Create dependency diagrams from your code

To visualize your software system's high-level, logical architecture, create a dependency diagram in Visual Studio. To make sure that your code stays consistent with this design, validate your code with a dependency diagram. You can create dependency diagrams for Visual C# and Visual Basic projects. To see which editions of Visual Studio support this feature, see Edition support for architecture and modeling tools.

Create a dependency diagram

A dependency diagram lets you organize Visual Studio solution items into logical, abstract groups called layers. You can use layers to describe major tasks that these artifacts perform or the system's major components. Each layer can contain other layers that describe more detailed tasks. You can also specify the intended or existing dependencies between layers. These dependencies, which are represented as arrows, show which layers can use or currently use the functionality represented by other layers. To maintain architectural control of the code, show the intended dependencies on the diagram and then validate the code against the diagram.

Video: Validate your architecture dependencies in real time

Create a dependency diagram

Before you create a dependency diagram, make sure your solution has a modeling project.

Important

Don't add, drag, or copy an existing dependency diagram from a modeling project to another modeling project or to another place in the solution. This preserves the references from the original diagram, even if you change the diagram. This also prevents layer validation from working correctly and might cause other issues, such as missing elements or other errors when you try to open the diagram.

Instead, add a new dependency diagram to the modeling project. Copy the elements from the source diagram to the new diagram. Save both the modeling project and the new dependency diagram.

Add a new dependency diagram to a modeling project

Note

Dependency diagrams for .NET Core projects are supported starting in Visual Studio 2019 version 16.2.

  1. On the Architecture menu, choose New Dependency Diagram.

  2. Under Templates, choose dependency diagram.

  3. Name the diagram.

  4. In Add to Modeling Project, browse to and select an existing modeling project in your solution.

    -or-

    Choose Create a new modeling project to add a new modeling project to the solution.

    Note

    The dependency diagram must exist inside a modeling project. However, you can link it to items anywhere in the solution.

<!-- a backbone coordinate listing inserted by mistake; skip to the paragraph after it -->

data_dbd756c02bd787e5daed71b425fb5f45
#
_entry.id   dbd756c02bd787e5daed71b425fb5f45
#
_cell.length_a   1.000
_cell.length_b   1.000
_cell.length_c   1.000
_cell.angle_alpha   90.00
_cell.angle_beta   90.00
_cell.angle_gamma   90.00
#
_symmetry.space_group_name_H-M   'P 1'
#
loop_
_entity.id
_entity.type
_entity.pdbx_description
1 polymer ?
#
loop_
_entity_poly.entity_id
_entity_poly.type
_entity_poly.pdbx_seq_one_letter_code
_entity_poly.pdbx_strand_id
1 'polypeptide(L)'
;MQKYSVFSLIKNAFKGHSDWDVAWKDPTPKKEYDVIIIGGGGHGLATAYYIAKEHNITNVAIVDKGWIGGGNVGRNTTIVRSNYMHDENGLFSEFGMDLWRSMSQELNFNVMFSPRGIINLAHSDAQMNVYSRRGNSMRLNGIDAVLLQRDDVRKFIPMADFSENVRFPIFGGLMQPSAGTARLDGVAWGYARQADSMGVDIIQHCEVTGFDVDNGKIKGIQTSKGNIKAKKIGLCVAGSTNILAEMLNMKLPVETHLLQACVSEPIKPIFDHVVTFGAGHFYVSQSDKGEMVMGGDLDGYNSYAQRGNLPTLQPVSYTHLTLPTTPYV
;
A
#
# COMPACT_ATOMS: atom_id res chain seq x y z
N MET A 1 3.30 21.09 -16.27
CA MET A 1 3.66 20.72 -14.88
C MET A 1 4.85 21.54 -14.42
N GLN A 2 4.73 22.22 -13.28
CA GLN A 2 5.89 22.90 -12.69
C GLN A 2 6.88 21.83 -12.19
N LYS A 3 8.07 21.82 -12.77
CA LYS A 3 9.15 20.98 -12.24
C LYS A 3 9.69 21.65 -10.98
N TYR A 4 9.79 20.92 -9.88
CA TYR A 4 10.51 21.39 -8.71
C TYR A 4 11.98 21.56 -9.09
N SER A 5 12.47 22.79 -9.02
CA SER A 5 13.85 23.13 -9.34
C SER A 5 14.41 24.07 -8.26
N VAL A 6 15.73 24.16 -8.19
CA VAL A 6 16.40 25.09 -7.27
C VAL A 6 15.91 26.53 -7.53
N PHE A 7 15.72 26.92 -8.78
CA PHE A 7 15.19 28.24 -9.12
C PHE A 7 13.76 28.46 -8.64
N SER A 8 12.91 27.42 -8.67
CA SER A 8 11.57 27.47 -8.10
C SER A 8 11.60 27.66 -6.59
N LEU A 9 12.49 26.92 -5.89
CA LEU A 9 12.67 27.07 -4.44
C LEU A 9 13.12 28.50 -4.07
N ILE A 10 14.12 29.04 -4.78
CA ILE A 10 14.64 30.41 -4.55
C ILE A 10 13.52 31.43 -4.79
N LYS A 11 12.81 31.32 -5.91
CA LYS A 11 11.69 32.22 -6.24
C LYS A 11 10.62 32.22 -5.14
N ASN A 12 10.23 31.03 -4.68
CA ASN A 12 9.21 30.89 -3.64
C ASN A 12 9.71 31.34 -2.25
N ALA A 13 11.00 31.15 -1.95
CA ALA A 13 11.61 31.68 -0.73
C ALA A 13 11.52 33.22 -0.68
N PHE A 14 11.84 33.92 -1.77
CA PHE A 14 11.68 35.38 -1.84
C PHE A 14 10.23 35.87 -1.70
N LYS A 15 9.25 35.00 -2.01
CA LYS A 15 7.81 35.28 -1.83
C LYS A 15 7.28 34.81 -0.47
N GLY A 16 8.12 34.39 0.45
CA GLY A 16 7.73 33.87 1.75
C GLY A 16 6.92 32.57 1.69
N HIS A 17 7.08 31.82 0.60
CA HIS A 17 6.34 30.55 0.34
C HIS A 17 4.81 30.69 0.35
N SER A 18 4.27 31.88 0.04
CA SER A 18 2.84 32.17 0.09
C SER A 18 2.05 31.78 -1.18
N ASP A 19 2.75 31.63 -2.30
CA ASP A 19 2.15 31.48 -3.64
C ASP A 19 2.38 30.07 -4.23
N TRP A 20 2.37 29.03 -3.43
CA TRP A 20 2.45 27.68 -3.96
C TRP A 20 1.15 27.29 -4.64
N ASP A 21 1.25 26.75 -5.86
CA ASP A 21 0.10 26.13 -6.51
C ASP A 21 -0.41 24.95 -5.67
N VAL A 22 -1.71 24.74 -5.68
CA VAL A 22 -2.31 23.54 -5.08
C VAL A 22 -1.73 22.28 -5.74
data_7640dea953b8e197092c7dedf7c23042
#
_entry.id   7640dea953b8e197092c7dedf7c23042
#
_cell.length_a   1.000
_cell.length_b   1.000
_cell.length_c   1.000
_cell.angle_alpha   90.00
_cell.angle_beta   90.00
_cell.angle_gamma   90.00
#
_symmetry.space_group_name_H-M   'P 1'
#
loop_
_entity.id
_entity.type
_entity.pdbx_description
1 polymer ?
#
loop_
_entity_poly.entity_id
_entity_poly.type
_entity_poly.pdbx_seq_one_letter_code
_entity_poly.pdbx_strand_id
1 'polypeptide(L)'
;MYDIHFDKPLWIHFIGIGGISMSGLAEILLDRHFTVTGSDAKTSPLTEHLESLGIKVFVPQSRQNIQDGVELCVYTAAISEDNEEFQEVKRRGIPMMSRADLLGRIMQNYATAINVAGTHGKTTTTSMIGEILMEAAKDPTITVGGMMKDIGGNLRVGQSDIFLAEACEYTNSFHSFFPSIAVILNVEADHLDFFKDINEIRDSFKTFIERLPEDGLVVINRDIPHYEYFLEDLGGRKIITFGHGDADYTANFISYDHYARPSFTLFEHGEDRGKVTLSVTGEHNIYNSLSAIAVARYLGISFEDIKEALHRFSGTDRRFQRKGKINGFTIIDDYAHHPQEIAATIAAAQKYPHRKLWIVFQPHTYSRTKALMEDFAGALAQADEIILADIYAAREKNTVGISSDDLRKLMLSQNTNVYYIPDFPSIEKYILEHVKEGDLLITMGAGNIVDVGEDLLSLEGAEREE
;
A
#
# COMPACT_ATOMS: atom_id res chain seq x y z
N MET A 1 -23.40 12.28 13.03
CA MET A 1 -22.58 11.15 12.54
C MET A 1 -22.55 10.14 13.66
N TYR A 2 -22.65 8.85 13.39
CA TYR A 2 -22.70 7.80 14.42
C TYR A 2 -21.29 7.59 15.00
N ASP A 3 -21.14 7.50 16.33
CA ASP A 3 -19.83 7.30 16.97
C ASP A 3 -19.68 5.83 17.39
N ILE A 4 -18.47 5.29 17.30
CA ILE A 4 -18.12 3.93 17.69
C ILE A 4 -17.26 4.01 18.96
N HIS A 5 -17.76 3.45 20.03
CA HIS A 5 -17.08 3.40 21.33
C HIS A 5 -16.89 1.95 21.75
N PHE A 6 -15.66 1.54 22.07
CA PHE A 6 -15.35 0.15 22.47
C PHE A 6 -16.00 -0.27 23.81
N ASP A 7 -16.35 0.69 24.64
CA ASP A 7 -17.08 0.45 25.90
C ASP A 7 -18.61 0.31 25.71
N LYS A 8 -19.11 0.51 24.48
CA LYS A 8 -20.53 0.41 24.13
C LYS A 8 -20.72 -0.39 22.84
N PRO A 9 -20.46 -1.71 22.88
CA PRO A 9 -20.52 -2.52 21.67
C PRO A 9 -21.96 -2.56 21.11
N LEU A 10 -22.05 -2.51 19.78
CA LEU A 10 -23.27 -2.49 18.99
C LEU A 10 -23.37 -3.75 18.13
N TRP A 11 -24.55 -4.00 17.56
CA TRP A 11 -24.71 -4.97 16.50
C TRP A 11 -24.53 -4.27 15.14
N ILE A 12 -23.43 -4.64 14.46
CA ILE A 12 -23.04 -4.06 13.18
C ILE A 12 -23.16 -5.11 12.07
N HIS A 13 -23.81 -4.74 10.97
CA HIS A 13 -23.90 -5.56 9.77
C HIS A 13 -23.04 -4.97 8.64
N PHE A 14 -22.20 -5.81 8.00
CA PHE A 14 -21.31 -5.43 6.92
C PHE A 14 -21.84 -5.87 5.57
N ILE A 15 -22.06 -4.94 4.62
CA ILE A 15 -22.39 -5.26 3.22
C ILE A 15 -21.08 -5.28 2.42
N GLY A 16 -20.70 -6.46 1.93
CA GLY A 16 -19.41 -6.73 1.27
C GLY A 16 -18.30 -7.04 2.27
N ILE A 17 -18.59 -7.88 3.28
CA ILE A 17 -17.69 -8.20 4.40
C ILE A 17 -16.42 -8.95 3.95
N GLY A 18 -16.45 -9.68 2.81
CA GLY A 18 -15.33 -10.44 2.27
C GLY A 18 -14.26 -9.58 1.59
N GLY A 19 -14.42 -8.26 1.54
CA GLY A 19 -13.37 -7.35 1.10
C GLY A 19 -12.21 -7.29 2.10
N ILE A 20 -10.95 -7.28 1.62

5. Make sure to save both the modeling project and the dependency diagram.

Drag and drop, or copy and paste, from a Code Map

  1. Generate a Code Map for the solution using the Architecture menu.

  2. Consider applying a Code Map filter to remove solution folders and "Test Assets" if you only want to enforce dependencies in product code.

  3. On the generated Code Map, remove the "External" node, or expand it to show external assemblies, depending on whether you want to enforce namespace dependencies, and delete non-required assemblies from the Code Map.

  4. Create a new Dependency Diagram for the solution using the Architecture menu

  5. Select all the nodes on the Code Map (use Ctrl + A, or use the rubber band selection by pressing the Shift key before you click, drag, and release.

  6. Drag and drop, or a copy and paste, the selected elements to the new Dependency Validation diagram.

  7. This shows the current app architecture. Decide what you want the architecture to be and modify the dependency diagram accordingly.

Dependency diagram generated from a Code Map

Create layers from artifacts

You can create layers from Visual Studio solution items, such as projects, code files, namespaces, classes, and methods. This automatically creates links between layers and items, including them in the layer validation process.

You can also link layers to items that don't support validation, such as Word documents or PowerPoint presentations, so that you can associate a layer with specifications or plans. You can also link layers to files in projects that are shared across multiple apps, but the validation process won't include those layers, which appear with generic names such as "Layer 1" and "Layer 2".